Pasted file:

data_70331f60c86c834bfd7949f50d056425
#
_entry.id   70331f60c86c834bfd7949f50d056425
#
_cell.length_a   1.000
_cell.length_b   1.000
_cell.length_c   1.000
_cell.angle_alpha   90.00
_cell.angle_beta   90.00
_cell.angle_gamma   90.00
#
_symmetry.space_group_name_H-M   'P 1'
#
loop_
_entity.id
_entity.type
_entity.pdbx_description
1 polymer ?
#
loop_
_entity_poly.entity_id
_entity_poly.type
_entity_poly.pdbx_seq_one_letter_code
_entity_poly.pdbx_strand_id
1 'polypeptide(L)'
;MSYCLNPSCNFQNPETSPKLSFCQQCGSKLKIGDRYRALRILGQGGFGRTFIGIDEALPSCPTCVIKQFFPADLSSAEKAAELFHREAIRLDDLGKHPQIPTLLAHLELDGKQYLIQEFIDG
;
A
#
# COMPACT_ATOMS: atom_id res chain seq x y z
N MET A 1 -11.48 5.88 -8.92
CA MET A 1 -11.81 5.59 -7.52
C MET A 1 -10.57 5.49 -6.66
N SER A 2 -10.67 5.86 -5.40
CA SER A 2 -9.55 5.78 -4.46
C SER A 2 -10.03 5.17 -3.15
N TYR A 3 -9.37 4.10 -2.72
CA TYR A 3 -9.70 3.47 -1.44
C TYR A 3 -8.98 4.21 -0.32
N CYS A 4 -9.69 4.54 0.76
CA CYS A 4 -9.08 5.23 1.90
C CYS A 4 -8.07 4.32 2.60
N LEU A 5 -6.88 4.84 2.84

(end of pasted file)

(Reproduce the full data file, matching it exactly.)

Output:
data_70331f60c86c834bfd7949f50d056425
#
_entry.id   70331f60c86c834bfd7949f50d056425
#
_cell.length_a   1.000
_cell.length_b   1.000
_cell.length_c   1.000
_cell.angle_alpha   90.00
_cell.angle_beta   90.00
_cell.angle_gamma   90.00
#
_symmetry.space_group_name_H-M   'P 1'
#
loop_
_entity.id
_entity.type
_entity.pdbx_description
1 polymer ?
#
loop_
_entity_poly.entity_id
_entity_poly.type
_entity_poly.pdbx_seq_one_letter_code
_entity_poly.pdbx_strand_id
1 'polypeptide(L)'
;MSYCLNPSCNFQNPETSPKLSFCQQCGSKLKIGDRYRALRILGQGGFGRTFIGIDEALPSCPTCVIKQFFPADLSSAEKAAELFHREAIRLDDLGKHPQIPTLLAHLELDGKQYLIQEFIDG
;
A
#
# COMPACT_ATOMS: atom_id res chain seq x y z
N MET A 1 -11.48 5.88 -8.92
CA MET A 1 -11.81 5.59 -7.52
C MET A 1 -10.57 5.49 -6.66
N SER A 2 -10.67 5.86 -5.40
CA SER A 2 -9.55 5.78 -4.46
C SER A 2 -10.03 5.17 -3.15
N TYR A 3 -9.37 4.10 -2.72
CA TYR A 3 -9.70 3.47 -1.44
C TYR A 3 -8.98 4.21 -0.32
N CYS A 4 -9.69 4.54 0.76
CA CYS A 4 -9.08 5.23 1.90
C CYS A 4 -8.07 4.32 2.60
N LEU A 5 -6.88 4.84 2.84